Plummer's eclectic career on screen began in 1958 when Sidney Lumet cast him as a young writer in Stage Struck. Since then he has appeared in a vast number of notable films which include Oedipus the King, The Man Who Would Be King, The Fall of the Roman Empire, Jesus of Nazareth, The Return of the Pink Panther, The Royal Hunt of the Sun, Battle of Britain, Waterloo, The Silent Partner, Dragnet, Shadow Dancing, Inside Daisy Clover, Star Trek VI: The Undiscovered Country, Malcolm X, Dolores Claiborne, Wolf, 12 Monkeys, The Insider, Murder by Decree, Somewhere in Time, Syriana, The New World, The Lake House and International Velvet.

One of Plummer's most critically acclaimed roles was that of television journalist Mike Wallace in Michael Mann's Oscar-nominated The Insider, for which he won Boston, Los Angeles, and National Society of Film Critics Awards for 'Best Supporting Actor'; he was also nominated for Chicago and Las Vegas Film Critics Awards, as well as a Satellite Award. Predictions of an Oscar nomination circulated, but such recognition only came in January 2010 when Plummer received his first Academy Award nomination for his portrayal of author Leo Tolstoy in The Last Station. Speaking to the Canadian Broadcasting Corporation in an interview that aired on March 7, 2010, Plummer appeared slightly irritated that it had taken so long to receive a personal Academy Award nomination, saying, "Well, I said it's about time! I mean, I'm 80 years old, for God's sake. Have mercy." Still, on Oscar night, March 7, 2010, Plummer lost the Best Supporting Actor nomination to Christoph Waltz in the Quentin Tarantino 2009 war film Inglourious Basterds.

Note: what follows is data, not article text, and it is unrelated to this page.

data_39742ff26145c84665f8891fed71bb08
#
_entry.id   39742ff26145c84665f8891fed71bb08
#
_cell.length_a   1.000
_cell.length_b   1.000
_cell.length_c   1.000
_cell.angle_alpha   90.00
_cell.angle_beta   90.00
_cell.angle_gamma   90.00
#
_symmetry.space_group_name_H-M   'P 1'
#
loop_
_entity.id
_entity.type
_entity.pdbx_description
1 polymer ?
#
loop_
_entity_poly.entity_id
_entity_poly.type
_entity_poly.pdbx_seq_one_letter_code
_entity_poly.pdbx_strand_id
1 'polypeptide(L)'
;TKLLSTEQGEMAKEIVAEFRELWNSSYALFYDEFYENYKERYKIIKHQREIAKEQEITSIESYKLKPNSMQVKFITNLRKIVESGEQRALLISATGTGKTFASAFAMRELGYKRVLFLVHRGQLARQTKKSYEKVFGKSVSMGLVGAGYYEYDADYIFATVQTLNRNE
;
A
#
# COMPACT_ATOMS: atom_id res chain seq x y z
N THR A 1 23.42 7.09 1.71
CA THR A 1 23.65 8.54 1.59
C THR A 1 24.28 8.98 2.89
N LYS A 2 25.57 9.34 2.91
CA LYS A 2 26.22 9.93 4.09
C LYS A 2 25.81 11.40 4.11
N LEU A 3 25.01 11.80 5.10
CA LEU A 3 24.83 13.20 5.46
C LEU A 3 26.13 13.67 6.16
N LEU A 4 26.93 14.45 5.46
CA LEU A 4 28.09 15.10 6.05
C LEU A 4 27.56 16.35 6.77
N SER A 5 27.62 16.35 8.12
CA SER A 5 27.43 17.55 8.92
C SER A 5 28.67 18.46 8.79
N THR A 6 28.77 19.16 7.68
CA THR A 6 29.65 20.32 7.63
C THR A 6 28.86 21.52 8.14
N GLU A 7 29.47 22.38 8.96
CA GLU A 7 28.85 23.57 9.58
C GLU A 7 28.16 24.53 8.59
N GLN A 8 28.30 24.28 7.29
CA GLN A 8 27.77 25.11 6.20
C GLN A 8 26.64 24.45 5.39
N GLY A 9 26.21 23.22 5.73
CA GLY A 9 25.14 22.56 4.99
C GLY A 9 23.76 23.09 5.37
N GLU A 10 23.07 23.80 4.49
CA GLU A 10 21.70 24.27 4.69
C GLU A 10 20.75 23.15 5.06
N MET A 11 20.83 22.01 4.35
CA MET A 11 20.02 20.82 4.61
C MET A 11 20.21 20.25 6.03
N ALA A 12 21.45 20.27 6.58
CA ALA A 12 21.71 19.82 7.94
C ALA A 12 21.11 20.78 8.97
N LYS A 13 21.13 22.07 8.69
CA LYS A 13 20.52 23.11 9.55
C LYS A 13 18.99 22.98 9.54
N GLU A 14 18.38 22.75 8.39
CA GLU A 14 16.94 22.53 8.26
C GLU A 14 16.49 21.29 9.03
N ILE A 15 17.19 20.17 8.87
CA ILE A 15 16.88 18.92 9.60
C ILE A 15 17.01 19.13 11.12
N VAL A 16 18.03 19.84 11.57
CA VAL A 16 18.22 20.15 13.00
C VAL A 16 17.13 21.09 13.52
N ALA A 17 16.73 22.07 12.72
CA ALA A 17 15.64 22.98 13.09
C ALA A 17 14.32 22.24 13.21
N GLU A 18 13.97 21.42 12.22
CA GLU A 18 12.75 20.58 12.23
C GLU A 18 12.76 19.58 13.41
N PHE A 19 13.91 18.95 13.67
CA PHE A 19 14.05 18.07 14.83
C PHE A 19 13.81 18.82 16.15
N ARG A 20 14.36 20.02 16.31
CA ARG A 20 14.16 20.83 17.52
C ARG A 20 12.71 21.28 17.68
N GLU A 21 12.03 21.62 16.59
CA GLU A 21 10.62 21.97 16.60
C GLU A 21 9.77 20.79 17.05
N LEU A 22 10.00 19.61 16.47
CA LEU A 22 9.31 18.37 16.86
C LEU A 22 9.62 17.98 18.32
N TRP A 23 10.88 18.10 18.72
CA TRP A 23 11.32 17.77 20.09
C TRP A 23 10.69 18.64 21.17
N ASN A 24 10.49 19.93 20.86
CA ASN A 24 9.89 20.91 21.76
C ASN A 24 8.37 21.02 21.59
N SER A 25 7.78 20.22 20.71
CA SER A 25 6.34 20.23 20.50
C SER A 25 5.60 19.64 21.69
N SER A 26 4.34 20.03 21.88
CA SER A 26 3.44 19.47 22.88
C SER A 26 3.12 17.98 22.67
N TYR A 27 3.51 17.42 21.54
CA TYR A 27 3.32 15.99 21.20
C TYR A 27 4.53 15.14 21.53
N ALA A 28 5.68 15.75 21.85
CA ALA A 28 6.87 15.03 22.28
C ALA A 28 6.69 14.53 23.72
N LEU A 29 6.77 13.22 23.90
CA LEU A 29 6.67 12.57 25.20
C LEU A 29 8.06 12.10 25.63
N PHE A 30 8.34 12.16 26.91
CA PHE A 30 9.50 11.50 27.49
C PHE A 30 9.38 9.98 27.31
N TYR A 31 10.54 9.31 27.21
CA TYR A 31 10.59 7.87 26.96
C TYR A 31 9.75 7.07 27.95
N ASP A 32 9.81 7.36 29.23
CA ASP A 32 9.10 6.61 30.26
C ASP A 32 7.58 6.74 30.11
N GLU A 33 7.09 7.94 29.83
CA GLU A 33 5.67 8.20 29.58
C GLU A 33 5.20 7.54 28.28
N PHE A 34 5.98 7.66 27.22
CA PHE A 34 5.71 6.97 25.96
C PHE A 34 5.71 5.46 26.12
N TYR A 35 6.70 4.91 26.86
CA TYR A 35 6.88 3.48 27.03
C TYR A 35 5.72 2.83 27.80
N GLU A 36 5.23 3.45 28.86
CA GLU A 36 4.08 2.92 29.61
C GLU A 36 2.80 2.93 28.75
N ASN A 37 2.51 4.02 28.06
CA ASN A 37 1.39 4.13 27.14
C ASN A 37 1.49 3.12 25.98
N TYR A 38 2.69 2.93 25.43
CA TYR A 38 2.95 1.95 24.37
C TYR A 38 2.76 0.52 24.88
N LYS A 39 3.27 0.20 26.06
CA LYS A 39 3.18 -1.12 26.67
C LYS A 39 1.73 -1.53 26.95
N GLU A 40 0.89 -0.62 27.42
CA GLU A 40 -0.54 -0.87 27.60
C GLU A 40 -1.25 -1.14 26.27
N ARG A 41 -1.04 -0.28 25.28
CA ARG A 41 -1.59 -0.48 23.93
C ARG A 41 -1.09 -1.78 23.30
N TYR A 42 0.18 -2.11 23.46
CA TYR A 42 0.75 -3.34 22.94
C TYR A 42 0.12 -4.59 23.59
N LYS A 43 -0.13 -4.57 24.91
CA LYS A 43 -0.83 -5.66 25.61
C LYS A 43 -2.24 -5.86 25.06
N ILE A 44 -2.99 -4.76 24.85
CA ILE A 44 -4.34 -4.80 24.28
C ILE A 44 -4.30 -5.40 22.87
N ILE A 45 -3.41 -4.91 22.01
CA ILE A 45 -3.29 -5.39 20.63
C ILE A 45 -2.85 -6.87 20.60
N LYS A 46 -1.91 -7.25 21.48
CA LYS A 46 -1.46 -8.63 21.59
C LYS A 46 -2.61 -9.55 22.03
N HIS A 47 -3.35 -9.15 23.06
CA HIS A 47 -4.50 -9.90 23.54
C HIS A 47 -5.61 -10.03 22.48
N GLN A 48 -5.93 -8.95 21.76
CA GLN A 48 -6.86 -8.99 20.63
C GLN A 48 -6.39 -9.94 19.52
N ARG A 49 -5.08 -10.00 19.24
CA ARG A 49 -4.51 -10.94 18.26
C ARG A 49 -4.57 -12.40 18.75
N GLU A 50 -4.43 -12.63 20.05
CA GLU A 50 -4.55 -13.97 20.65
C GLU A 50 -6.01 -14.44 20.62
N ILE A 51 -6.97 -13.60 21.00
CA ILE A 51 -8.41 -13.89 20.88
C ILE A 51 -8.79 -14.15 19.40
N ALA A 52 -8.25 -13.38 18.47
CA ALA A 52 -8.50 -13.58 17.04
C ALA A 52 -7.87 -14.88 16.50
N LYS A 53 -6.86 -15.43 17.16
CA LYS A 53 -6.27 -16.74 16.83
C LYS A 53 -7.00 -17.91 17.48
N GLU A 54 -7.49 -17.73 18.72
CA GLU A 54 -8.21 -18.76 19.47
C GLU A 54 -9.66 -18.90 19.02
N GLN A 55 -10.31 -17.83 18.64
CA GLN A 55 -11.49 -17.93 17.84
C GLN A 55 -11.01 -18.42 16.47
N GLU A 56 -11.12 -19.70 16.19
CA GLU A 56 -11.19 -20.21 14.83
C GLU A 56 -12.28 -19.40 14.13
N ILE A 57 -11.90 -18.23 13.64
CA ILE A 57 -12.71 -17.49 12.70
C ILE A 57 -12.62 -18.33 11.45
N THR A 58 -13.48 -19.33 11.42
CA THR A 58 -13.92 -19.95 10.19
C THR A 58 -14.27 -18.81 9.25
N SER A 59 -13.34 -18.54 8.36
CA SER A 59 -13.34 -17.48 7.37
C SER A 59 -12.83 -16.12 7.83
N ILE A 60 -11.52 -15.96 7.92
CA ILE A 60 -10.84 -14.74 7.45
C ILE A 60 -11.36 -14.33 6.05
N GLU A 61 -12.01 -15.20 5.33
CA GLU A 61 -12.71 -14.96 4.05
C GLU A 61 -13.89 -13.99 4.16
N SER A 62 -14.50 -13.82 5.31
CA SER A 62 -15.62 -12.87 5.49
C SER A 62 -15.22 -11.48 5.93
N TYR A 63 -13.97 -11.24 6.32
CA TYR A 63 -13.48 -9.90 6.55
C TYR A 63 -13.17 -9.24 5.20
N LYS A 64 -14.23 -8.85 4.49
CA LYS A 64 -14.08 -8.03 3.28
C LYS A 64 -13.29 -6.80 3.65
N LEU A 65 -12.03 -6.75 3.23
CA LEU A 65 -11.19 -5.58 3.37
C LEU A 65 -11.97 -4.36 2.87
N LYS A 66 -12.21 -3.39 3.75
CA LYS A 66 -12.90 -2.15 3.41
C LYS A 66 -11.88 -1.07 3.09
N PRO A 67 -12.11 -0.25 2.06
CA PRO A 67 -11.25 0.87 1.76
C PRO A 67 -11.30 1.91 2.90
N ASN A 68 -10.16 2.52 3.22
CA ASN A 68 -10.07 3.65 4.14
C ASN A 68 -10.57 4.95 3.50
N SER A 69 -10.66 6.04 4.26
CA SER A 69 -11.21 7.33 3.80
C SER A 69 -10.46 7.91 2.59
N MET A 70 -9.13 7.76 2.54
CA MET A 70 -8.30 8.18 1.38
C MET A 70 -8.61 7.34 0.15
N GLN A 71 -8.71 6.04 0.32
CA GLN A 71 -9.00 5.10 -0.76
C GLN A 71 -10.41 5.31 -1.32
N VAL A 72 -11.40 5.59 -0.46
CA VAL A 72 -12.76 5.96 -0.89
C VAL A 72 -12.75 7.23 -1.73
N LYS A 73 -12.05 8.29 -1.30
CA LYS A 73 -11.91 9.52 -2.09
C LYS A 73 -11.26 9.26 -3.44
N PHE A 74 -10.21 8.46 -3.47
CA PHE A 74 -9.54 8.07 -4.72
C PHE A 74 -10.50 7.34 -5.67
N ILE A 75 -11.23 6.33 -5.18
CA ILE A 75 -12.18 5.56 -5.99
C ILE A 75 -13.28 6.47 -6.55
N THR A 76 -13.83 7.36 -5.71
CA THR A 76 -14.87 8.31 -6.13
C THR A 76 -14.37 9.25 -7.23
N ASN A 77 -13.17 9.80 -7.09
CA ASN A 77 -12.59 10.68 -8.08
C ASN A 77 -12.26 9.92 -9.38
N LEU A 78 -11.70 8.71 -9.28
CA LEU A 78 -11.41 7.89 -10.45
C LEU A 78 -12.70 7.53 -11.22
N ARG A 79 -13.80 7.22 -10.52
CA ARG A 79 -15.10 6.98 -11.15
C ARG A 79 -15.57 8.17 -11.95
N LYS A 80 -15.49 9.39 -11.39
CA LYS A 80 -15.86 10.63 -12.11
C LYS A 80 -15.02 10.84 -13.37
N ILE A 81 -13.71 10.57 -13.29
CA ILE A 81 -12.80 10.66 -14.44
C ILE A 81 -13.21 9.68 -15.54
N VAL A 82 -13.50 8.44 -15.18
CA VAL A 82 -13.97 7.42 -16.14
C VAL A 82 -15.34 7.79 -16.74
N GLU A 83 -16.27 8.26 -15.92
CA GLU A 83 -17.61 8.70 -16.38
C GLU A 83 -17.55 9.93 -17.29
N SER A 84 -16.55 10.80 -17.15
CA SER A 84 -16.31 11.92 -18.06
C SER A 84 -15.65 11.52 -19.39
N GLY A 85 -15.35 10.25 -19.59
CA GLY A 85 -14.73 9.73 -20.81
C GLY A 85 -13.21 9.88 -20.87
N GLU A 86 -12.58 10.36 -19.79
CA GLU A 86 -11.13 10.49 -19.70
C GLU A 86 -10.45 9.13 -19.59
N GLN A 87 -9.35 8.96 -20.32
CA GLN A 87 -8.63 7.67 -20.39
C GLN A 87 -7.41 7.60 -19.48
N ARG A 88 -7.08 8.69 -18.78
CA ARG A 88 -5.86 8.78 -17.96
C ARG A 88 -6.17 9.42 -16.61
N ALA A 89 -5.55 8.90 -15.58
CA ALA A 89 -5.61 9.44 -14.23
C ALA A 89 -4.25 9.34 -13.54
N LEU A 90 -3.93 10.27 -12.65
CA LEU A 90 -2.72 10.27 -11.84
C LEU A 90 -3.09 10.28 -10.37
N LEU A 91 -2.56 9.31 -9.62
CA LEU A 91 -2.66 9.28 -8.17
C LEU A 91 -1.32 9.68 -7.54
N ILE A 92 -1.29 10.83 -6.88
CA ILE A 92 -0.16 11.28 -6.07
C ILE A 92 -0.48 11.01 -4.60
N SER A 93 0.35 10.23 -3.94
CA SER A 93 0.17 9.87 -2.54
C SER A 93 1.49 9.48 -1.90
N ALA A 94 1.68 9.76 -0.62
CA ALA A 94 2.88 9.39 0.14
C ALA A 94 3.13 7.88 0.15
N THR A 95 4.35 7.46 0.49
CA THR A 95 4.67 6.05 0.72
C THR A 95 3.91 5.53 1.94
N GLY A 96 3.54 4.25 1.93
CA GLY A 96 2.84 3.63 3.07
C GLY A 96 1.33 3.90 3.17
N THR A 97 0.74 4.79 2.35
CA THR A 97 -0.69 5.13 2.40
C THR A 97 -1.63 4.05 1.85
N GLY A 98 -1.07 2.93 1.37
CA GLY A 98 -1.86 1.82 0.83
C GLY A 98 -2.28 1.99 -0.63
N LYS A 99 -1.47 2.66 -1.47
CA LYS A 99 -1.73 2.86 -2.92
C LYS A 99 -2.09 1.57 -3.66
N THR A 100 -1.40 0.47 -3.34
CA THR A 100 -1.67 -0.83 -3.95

Other recent successes include his roles as Dr. Rosen in Ron Howard's Academy Award winning A Beautiful Mind, Arthur Case in Spike Lee's 2006 film Inside Man, and the philosopher Aristotle in Alexander, alongside Colin Farrell. In 2004, Plummer played John Adams Gates in National Treasure.

Plummer has also done some voice work, such as his role of Henri the pigeon in An American Tail, the villainous Grand Duke of Owls in Rock-a-Doodle, the antagonistic Charles Muntz in Up and the elder leader 1 in the Tim Burton-produced action/science fiction film 9.

In 1963, he was the subject of a short National Film Board of Canada documentary, 30 Minutes, Mister Plummer, directed by Anne Claire Poirier.

In 2011, Plummer appeared in the feature length documentary The Captains. The film, which was written and directed by William Shatner sees Shatner interview Plummer at the Stratford Shakespeare Festival Theatre where they talk about their young careers, long lasting friendship, and Plummer's role as General Chang in Star Trek VI. The film also mentions how Shatner was Plummer's understudy for a production of Henry V at the Stratford Shakespeare Festival and that after Plummer had fell ill Shatner was forced to take the stage and thus earned his first big break.

The Sound of Music

Owing to the box office success and continued popularity of The Sound of Music (1965), Plummer remains best known for his portrayal of Captain Von Trapp, a role he reportedly disliked. He declined to attend the 40th Anniversary cast reunion, but did provide commentary on the 2005 DVD release. Plummer relented in 2010 for the 45th anniversary, and appeared with the full cast on The Oprah Winfrey Show on October 28, 2010.